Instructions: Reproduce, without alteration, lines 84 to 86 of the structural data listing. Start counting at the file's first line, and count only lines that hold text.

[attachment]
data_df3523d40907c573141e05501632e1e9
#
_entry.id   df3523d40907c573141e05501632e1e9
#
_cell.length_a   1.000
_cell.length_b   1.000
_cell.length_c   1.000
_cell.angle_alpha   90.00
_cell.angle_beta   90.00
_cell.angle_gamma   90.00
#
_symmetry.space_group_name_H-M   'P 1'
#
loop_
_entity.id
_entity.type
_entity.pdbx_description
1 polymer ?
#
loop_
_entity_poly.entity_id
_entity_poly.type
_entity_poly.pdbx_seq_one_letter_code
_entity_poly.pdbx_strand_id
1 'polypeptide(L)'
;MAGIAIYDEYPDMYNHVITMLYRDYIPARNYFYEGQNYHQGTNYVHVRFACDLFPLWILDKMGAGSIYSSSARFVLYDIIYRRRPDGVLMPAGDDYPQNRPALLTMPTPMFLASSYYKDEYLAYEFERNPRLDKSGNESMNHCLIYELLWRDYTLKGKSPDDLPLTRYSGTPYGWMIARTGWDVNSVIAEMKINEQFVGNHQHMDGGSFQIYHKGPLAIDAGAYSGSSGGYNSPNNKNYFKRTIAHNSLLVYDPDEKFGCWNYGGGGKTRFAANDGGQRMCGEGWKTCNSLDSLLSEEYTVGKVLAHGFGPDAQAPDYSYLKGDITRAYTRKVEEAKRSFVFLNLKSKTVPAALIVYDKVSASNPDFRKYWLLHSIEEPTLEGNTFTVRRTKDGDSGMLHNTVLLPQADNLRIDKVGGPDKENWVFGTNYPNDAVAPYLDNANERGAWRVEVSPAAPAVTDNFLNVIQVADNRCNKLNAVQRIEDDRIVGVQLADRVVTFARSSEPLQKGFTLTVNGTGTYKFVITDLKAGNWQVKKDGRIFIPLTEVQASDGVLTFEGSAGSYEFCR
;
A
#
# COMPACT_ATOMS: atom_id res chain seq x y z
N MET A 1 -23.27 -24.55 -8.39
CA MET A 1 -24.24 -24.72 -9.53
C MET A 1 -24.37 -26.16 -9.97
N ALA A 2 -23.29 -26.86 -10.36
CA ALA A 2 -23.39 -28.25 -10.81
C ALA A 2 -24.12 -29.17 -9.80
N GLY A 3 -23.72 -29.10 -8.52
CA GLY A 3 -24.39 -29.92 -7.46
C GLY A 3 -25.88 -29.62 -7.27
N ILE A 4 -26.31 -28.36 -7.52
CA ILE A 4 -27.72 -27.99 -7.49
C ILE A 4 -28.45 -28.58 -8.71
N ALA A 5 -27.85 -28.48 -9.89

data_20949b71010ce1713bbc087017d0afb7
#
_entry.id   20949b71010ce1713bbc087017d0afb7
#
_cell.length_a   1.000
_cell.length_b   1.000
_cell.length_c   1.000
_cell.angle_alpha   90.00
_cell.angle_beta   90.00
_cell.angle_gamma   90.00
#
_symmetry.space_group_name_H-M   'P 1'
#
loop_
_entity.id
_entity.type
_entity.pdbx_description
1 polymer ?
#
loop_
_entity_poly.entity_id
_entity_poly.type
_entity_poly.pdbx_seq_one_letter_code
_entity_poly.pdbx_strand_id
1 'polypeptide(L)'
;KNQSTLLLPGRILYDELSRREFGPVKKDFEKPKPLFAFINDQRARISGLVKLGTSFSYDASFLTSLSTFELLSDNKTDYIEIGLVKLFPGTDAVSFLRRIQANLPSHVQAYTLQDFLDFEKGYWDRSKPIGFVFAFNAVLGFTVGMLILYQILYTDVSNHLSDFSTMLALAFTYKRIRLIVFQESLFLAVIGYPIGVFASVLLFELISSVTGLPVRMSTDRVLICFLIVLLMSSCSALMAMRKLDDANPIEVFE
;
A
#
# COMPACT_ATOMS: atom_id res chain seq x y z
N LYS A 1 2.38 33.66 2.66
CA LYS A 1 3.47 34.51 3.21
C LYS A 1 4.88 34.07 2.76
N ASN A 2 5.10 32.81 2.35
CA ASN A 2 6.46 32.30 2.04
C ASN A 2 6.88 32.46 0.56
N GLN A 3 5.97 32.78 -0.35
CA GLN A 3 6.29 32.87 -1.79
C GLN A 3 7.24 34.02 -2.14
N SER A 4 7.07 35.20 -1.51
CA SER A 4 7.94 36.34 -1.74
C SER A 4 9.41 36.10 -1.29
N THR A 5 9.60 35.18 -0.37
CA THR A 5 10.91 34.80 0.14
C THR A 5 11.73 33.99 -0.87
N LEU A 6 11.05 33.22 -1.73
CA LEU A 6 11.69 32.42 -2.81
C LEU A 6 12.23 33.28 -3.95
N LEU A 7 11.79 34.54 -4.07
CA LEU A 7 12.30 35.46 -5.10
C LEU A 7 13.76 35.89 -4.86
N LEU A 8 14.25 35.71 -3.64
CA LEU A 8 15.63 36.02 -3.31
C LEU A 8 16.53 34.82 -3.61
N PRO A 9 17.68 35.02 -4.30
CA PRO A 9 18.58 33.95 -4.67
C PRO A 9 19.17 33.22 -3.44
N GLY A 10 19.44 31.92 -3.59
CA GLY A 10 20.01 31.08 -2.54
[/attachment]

CA SER A 4 7.94 36.34 -1.74
C SER A 4 9.41 36.10 -1.29
N THR A 5 9.60 35.18 -0.37